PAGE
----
KinectiChord turns two Kinects into the most visually amazing DJ console ever

Who needs turntables when you have Kinects?

The creative chaps at digital agency Razorfish have created everything from physics puzzlers for the Microsoft Surface table to London's Kinect-powered Audi City car showroom

Now Razorfish's Emerging Experiences team has taken a pair of Kinects and turned them into KinectiChord, a 3D control interface for music making – and it looks rather special, as you can see from the video below.

Interactive surfaces

"This is one of the things that just came out of our labs," says Razorfish group creative director Luke Hamilton. "We're on the advisory council for the Kinect for Windows team, so we get advanced versions of things. So we've been playing with some of the new software to do better tracking. "We're experimenting with the theory of 'anything that can be a pixel will be a pixel in the future.' As surfaces become interactive, what can we do with them?"

The KinectiChord uses a twin-Kinect setup. One of the cameras faces the audience, monitoring who's standing in front of it – "We can do things like measure gender and age if we want – maybe we'll change the music out as a result of the kind of audience that's in front of it," says Hamilton. Walk closer to the screen, and it'll start tweaking the visuals to grab your interest – and fire up the second Kinect, which is trained on the KinectiChord's flexible screen. It's used to measure where you're pressing on the screen, and the force with which you're pushing – "That's used to affect audio tracks, volume, panning, EQ, so that you can play with the music."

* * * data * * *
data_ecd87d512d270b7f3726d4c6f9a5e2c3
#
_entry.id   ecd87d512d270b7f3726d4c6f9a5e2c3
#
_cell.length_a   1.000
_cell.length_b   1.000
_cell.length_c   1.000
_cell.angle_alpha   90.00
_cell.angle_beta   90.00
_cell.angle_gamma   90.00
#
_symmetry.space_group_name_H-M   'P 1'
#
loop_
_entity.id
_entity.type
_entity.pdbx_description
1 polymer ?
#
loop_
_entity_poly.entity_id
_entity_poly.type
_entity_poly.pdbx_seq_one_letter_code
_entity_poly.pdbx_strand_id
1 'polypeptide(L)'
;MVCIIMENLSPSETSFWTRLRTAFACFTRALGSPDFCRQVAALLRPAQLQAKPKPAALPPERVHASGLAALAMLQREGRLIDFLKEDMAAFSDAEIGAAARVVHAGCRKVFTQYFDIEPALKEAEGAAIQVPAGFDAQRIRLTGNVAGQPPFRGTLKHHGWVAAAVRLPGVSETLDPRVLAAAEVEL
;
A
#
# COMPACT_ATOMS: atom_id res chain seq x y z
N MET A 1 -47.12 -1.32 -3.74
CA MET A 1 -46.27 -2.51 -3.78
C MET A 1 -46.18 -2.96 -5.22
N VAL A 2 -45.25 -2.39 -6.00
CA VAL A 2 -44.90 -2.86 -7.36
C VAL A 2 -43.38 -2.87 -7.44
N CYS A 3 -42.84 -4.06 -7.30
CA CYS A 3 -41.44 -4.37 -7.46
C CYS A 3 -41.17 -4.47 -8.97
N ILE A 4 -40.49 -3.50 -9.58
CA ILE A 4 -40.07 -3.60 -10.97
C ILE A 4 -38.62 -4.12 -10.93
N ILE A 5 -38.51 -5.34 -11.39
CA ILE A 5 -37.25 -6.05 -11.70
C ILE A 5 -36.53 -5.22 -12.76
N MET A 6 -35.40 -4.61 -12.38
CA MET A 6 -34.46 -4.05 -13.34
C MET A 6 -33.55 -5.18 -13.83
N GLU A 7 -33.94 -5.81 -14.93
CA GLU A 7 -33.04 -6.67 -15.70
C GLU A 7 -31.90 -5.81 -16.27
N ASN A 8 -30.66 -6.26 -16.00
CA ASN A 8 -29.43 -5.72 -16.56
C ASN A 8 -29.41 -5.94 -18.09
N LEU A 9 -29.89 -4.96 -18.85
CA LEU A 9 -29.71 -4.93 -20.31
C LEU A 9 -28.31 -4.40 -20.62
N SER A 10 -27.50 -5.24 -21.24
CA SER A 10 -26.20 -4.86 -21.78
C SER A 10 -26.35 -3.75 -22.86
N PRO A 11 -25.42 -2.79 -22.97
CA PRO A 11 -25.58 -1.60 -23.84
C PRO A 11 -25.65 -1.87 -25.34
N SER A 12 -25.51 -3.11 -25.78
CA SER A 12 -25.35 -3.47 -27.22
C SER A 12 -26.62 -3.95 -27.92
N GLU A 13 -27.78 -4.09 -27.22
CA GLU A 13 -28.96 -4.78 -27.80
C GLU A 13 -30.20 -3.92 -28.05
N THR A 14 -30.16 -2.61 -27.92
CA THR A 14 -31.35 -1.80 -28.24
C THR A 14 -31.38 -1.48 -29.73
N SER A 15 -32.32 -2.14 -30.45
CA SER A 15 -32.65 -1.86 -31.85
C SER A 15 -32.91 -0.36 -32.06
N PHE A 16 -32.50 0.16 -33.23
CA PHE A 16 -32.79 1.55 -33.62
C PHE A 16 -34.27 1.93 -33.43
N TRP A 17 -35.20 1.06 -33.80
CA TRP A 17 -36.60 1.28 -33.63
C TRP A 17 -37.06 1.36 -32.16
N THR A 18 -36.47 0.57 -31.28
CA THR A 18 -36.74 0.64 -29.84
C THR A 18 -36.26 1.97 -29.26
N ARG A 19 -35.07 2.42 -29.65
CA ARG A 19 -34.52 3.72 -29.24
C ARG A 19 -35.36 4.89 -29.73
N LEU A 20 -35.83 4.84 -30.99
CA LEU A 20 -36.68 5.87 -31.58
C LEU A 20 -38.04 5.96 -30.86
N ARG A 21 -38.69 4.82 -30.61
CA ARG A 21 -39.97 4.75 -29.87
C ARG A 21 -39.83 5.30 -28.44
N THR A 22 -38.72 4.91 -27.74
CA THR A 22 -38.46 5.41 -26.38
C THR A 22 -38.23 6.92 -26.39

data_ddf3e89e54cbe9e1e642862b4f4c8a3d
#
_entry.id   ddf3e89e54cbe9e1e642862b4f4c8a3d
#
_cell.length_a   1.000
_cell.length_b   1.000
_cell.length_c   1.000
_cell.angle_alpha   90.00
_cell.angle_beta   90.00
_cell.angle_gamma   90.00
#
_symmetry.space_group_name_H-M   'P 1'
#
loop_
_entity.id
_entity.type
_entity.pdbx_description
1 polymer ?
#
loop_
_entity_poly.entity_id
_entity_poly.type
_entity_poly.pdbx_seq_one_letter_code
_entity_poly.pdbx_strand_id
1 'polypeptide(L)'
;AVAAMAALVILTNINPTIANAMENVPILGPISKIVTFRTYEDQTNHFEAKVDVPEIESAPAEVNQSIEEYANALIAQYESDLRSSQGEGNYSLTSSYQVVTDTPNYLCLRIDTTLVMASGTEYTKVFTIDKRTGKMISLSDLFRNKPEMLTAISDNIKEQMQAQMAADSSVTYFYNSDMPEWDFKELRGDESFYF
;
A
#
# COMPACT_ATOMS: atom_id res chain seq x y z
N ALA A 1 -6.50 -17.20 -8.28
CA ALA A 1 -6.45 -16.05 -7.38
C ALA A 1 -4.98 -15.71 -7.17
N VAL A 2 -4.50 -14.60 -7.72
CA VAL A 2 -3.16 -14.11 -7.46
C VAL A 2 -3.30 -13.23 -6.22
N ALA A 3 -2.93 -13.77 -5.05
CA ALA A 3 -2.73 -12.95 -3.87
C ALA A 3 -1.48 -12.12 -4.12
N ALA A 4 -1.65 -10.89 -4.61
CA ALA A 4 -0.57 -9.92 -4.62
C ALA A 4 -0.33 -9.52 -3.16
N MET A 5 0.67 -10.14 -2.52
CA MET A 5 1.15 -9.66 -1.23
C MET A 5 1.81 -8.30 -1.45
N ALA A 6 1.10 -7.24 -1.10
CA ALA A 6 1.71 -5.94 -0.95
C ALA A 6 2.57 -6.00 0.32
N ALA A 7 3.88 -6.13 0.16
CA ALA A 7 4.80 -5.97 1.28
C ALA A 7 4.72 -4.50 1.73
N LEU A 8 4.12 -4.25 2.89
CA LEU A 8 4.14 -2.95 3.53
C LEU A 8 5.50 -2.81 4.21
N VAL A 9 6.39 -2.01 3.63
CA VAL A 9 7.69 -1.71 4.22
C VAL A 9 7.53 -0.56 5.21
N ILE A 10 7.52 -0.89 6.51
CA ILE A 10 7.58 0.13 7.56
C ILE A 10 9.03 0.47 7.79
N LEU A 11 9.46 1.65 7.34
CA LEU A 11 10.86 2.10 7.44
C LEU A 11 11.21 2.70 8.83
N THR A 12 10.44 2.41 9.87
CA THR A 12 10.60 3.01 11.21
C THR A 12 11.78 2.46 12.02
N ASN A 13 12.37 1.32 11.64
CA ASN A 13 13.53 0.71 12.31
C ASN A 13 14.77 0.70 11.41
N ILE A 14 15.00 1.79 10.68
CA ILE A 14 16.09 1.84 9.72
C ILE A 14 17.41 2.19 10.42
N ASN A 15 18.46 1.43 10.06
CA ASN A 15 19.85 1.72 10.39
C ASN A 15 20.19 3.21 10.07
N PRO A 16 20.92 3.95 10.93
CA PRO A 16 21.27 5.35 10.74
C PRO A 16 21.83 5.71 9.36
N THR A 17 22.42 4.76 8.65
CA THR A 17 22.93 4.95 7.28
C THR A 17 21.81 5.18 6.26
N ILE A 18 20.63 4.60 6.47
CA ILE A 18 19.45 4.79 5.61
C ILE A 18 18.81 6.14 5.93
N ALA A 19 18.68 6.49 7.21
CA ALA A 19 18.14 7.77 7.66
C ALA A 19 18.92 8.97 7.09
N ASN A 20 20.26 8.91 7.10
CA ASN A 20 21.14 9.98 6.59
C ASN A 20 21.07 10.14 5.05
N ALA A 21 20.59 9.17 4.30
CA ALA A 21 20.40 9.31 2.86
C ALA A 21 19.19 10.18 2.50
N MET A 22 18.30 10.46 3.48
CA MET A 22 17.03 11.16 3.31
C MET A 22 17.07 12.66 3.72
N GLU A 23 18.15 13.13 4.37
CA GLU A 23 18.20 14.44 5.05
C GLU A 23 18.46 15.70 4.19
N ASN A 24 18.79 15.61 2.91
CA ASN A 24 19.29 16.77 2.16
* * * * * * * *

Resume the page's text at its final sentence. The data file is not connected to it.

Next-gen Kinect


"It's still in the beta phase," notes Hamilton. "We have a lot of plans for it; you're actually going to be able to DJ on this in the future." And one of those plans is to take advantage of the Xbox One's next-gen Kinect sensor. "The KinectiChord is using the old hardware, and we can't do really precise interactions with it, it's more big gesture pushing," says Hamilton. "In the future you'll be able to just push a finger through and we'll be able to detect it – that's how high the resolution is on the depth measurement."

Okay, we might not all have the room to set up a pair of Kinect sensors and a flexible screen in our homes – but Razorfish's beat is in retail and advertising. So expect to see the KinectiChord gracing a shop window near you soon – hot on the heels of Alan Sugar's Minority Report-style Amscreen ad hoardings.